The path became more distinct on the southwestern side of the village, where a T-junction in the tracks is reached. Here follow the path as it heads westwards across the plain for a couple of miles, before eventually descending downhill to meet a road junction to the east of Chitterne. Head westwards down this road for a short distance to another T-junction, and then turn left to head south for a few yards to a T-junction with the B390 road. At the B390 turn right to walk westwards past the village pub, and at a sharp left-hand bend turn right up another track that heads steeply uphill to the northwest onto the top of Breakheart Hill.
From here the track is distinct and easy to follow; be careful not to divert to the north into the military firing range. Continue along until a track junction is reached immediately to the west of Quebec Barn, and then turn left to head southwards, with a hedge on the right. As the track curves to the left continue straight on, passing Quebec Farm before ending at a road.
Carefully cross this road and then head southwestwards along another track that heads uphill; soon a linear band of trees is followed on the left. At the top of the hill is another patch of trees; pass these and then turn left, to start heading eastwards, with the belt of trees to the left. Continue on along this track; it crosses another track before meeting a second. Here turn left and then right, to continue eastwards across a field. The path slowly starts descending downhill, eventually crossing Chitterne Brook on a footbridge before rising slightly to meet a road.
Cross the road and then continue on eastwards along another bridleway, which climbs up onto Clay Pit Hill. Keep on this track as the ascent slackens and finally levels off, passing a trig pillar to the south of Chitterne. Just before the B390 road is reached, turn right down another track. This heads uphill to the southeast, continuing on for a couple of miles before skirting the eastern ramparts of Yarnbury Castle and reaching the A303(T) dual carriageway.
Take care crossing this road, and then continue on southeastwards along a track on the other side. A little over a mile later a track crossing is reached to the east of The Penning; here turn left to start heading eastwards down a track that leads into the village of Berwick St James. At the main road turn left and follow it northwards through the village for a short distance; after the pub turn right to head eastwards down a track. This crosses the River Till, before curving to the left to enter a farmyard.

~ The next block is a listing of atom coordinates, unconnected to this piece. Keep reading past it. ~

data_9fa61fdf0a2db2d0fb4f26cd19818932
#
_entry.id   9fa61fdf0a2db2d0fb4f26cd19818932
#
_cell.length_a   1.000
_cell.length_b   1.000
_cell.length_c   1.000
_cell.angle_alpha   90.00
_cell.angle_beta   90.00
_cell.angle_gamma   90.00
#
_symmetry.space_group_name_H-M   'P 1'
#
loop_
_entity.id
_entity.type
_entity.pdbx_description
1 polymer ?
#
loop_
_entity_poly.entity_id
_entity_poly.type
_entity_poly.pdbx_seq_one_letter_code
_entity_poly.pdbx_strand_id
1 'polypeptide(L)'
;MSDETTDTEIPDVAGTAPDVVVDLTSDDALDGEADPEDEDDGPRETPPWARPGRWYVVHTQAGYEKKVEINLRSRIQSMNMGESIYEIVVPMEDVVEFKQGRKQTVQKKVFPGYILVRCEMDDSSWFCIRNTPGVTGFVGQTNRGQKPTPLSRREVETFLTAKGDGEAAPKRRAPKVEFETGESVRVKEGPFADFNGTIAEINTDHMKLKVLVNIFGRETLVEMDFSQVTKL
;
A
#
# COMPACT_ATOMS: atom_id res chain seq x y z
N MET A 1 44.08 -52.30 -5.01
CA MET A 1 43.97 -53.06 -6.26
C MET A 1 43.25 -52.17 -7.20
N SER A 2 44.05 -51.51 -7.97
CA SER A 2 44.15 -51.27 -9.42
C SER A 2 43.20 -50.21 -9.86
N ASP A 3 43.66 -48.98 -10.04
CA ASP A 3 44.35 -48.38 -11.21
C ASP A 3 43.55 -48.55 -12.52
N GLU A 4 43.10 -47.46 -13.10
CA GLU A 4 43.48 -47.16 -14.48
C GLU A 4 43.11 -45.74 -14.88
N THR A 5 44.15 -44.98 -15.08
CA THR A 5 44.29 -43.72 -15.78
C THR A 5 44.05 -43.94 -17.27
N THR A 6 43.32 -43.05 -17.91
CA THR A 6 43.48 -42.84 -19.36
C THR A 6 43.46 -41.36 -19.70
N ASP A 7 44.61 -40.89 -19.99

Continue on through the farmyard, and then follow a track onwards with trees on the left until a cottage is reached. Pass the cottage, and then join a footpath that heads northwards to the east of the river, crossing fields. Soon Winterbourne Stoke church becomes visible; head towards this, and join a road that heads north to reach the A303 in Winterbourne Stoke.
Again, take care in crossing the main road, and on the other side follow a track that passes a farm before heading roughly northwards. At a right-hand bend the track curves down to cross the River Till once more, before curving to the left to reach Foredown Barn. Just before the farm turn left along a bridleway that runs northwards with a hedge on the left, passing an old enclosure in Fore Down.
The bridleway sticks to the eastern side of the embryonic river as it climbs once more, curving to head northwestwards before reaching the A344 road. Join the road and follow it as it heads northwestwards, falling and climbing before eventually descending down into Shrewton. Follow the road as it curves around to the right, and continue on until the car park of the Royal British Legion is reached on the left, where this walk ends.
This makes a total distance of 22.2 miles, with 1624 feet of ascent and 1624 feet of descent.
Please note that I take no responsibility for anything that may happen when following these directions. If you intend to follow this route, then please use the relevant maps and check the route out before you go out. As always when walking, use common sense and you should be fine.
If you find any information on any of these routes that is inaccurate, or you wish to add anything, then please email me.
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And finally, enjoy your walking!